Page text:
Often such workshops are for entry level teachers who may not be aware of the benefits of, or trained in the skills needed for, reflective practice. For me, this makes it the responsibility of the trainer/employer to guide the participants into reflecting on the ideas being shared with them.

Regarding the CELTA and other similar courses, something I’ve found very interesting is that a lot of them (including the CELTA) claim to be reflective due to the nature of the ‘feedback’ sessions. For me, this isn’t the true nature of self reflection, as, in my experience it was forced reflection to try and say the right things to the trainers who often encourage a certain way of teaching and thinking. I was wondering what you think about such courses claiming to be reflective in nature?

Oh and just so you don’t have to worry about him, I’m saving Michael Griffin’s career as we speak, someone has to!

Reply
30/07/2012 22:54

I have read the article, and I want to say thanks to you for exceptional information. You have provided deep and easily understandable knowledge to us.

Reply
Russ
13/09/2012 04:18

If you can get hold of swan’s article “why we need methods” you might enjoy it.

Reply
AlienTeachers
25/09/2012 19:53

Hi Russ,

first of all thanks for the taking the time to read my blog and also thanks for the recommendation, I’m going to try and find it now,

Alex

Reply
Siow Chin
20/09/2012 08:43

You are speaking my language! Recently, my school went into this ‘revolution’ of teaching method and our current methods are being viewed as outdated. I am utterly puzzled by this expiry date issue of teaching method.

I totally agree with you on reflective practice. This is definitely one of the most effective ways of improving our teaching. Our audience changes constantly and not one method we can apply exactly the same way. Only through our own reflection can we realise the actual need of our teaching.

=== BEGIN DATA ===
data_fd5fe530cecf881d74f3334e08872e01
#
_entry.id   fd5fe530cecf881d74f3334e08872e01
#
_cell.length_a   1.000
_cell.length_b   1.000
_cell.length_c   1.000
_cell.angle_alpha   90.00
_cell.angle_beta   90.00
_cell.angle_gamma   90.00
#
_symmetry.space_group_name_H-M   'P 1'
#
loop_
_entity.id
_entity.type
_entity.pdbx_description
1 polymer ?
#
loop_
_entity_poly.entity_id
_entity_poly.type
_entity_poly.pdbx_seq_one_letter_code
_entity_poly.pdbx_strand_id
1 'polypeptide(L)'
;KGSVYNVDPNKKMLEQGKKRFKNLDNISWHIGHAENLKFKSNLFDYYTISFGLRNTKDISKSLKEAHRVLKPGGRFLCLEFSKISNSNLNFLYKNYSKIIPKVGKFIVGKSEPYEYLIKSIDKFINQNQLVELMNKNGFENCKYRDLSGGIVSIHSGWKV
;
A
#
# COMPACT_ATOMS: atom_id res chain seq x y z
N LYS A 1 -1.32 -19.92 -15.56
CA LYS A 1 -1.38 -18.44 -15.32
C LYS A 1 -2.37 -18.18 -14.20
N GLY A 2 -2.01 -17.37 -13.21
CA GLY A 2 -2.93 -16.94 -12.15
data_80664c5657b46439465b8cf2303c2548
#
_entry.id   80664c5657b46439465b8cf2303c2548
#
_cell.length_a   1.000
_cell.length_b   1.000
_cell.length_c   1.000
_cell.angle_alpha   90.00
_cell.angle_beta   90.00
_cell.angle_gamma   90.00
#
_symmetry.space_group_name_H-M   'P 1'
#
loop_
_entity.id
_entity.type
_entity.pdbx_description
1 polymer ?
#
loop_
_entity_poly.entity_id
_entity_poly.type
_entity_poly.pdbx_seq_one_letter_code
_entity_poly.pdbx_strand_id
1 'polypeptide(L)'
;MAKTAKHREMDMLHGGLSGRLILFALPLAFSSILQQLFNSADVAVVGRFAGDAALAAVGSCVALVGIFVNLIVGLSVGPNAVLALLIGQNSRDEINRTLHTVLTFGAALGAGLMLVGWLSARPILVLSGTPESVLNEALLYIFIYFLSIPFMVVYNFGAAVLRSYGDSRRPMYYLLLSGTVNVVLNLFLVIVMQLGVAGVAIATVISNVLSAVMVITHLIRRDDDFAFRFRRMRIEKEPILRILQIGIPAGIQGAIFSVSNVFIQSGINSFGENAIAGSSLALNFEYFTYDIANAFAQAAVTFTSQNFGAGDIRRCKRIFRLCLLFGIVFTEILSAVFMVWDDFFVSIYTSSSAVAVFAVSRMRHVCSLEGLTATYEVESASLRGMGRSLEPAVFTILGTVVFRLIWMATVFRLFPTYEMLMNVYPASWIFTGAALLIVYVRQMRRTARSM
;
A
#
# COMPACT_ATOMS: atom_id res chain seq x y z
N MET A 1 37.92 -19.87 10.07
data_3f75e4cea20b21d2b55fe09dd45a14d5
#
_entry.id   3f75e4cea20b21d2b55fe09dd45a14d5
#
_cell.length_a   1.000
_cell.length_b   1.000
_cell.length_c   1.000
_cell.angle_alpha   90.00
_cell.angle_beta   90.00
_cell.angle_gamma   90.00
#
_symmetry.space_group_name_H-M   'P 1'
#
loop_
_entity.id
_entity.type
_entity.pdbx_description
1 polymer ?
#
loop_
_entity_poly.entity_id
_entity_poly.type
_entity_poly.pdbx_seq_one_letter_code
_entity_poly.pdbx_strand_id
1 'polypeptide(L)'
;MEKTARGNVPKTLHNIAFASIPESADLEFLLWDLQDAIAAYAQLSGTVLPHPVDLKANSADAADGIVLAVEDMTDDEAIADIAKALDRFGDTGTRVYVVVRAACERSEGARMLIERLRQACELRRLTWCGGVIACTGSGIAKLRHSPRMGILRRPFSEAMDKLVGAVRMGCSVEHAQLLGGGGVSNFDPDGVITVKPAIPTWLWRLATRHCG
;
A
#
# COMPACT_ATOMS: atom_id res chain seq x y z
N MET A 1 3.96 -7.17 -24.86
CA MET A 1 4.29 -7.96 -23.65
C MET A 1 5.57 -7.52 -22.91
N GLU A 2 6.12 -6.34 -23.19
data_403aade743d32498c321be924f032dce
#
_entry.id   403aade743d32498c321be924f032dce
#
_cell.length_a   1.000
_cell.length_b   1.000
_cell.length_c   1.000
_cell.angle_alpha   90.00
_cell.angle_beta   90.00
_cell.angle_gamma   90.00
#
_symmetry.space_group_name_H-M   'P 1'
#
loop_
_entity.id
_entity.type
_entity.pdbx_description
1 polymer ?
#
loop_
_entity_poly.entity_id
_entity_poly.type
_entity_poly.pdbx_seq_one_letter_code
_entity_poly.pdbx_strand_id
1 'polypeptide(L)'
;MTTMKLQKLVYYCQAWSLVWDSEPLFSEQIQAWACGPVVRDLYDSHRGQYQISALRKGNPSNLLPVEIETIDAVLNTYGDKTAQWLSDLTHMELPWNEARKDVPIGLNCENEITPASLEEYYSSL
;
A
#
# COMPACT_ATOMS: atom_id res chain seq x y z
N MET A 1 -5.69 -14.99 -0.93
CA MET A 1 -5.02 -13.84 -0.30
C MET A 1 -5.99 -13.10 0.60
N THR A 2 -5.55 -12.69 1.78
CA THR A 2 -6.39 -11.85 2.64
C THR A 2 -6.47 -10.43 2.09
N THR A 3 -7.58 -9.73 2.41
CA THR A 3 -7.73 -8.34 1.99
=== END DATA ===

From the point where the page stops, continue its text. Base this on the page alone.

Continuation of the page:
Interesting to note that you did your masters with University of Nottingham. That is what I am currently doing and struggling. I started my course in June this year at the Malaysia campus. After 20 odd years of absence from academic study, I am struggling to complete my first assignment mainly due to the horrific workload caused by the ‘revolution’ in school. My biggest difficulty is finding and reviewing literature. Again, I asked myself if this is really what I want to do as I find it very theoretical. From your positive remarks about the course, perhaps, you could give me some advice regarding this.

Thanking you in advance.

Reply
AlienTeachers
25/09/2012 19:58

Hi Siow Chin,

That’s really interesting regarding your institutions decision, did they back it up with a reason or evidence as to why they thought the current methods are ineffective?

Regarding the M.A, I haven’t quite finished yet, but ye at the beginning I also really really struggled with time management and lack of practice with formal academic writing etc. I have to say it has got much easier now, so hang in there! I’m on my last optional module before starting the thesis and I actually find it quite relaxing these days which is a huge change to how I felt in the first couple of units/modules.

Regarding the theoretical side of it, again, I felt exactly the same as you at the beginning of the course, I’m very practical in the way I think about teaching and the way I think we should speak about teaching, I don’t see SLA as an answer to our classroom problems, and this did bother me, but it does get more reflective in nature, although it would have liked a more practical side to the course myself.

Thanks for taking the time to read my blog, I would love to know more about your situation at your institution,

All the best,

Alex

Reply

Really very good and I appreciate it. It’s hard to sort out between good and bad sometimes; you write very well which is amazing. I really impressed by your post.

Reply
20/10/2012 04:18